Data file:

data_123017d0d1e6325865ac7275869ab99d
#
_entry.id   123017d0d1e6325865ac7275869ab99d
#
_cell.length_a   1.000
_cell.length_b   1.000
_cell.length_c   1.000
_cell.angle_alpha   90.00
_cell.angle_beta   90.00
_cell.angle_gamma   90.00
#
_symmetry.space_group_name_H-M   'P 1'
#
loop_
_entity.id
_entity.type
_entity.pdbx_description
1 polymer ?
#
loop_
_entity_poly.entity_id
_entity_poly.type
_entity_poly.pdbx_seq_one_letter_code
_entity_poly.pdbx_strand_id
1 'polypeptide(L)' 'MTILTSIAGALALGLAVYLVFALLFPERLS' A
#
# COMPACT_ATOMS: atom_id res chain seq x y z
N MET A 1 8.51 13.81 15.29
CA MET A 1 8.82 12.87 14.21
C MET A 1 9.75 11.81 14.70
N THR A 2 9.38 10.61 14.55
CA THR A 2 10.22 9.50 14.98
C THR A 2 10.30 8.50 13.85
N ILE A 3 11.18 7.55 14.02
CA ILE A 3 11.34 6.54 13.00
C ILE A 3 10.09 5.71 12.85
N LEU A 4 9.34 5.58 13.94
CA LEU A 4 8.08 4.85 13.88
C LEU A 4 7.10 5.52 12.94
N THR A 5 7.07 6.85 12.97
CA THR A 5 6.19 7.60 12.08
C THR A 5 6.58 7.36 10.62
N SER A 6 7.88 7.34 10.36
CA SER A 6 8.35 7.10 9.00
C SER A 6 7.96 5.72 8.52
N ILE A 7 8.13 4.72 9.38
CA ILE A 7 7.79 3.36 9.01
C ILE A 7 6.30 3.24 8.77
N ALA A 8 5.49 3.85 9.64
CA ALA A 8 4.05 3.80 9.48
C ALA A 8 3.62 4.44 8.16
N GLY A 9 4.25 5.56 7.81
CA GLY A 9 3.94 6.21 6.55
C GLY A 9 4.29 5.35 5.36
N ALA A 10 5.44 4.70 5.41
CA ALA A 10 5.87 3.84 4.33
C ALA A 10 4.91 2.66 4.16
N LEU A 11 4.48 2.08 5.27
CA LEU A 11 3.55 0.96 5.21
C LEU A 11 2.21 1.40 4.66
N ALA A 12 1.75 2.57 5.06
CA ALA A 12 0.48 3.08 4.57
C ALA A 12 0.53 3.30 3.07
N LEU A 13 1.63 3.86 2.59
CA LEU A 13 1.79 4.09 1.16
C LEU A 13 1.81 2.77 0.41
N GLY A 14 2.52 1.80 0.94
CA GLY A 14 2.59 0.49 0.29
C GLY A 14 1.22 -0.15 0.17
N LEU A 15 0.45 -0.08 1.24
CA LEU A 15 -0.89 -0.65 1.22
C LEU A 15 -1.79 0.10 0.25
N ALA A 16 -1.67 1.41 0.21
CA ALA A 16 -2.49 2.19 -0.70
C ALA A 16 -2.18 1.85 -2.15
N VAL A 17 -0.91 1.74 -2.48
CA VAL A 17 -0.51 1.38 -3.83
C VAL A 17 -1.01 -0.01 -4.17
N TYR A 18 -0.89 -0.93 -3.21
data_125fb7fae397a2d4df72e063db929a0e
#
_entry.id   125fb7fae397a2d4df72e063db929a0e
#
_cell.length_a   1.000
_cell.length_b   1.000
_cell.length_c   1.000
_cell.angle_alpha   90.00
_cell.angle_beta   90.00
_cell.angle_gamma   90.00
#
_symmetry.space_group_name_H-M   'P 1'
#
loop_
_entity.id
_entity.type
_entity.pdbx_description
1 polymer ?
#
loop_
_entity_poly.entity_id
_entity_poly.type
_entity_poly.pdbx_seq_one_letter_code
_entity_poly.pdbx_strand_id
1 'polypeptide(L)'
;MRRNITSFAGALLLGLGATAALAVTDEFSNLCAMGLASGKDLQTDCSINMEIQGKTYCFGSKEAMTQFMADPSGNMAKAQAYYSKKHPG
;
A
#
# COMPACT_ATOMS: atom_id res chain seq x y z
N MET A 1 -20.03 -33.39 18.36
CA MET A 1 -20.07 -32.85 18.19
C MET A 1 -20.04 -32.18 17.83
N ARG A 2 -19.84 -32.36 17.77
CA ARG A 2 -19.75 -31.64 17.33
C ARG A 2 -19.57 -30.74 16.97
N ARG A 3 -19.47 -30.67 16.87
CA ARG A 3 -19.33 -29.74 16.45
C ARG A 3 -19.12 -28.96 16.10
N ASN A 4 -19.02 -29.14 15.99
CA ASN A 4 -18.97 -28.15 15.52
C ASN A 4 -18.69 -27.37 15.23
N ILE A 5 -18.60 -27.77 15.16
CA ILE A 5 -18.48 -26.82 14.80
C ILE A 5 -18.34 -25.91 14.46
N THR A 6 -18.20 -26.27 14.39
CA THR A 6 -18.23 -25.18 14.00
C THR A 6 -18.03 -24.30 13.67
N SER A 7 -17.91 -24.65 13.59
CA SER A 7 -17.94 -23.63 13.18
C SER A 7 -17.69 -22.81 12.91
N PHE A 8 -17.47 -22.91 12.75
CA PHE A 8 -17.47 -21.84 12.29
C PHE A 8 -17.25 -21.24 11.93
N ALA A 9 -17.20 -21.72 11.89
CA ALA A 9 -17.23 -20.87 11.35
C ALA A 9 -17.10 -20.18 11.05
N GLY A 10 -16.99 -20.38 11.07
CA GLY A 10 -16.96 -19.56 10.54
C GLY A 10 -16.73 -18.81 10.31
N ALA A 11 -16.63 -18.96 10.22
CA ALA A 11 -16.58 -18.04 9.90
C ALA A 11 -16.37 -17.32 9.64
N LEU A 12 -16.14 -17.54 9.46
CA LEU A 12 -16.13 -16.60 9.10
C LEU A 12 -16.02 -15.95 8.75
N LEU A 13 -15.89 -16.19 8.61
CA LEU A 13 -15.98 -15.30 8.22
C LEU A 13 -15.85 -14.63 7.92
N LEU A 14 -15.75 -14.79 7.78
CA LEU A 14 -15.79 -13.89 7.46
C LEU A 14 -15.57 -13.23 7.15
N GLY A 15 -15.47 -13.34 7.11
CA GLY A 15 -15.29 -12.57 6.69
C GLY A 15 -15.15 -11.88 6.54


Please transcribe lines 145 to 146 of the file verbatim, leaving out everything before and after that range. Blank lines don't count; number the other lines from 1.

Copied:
C LEU A 12 -16.02 -15.95 8.75
N LEU A 13 -15.89 -16.19 8.61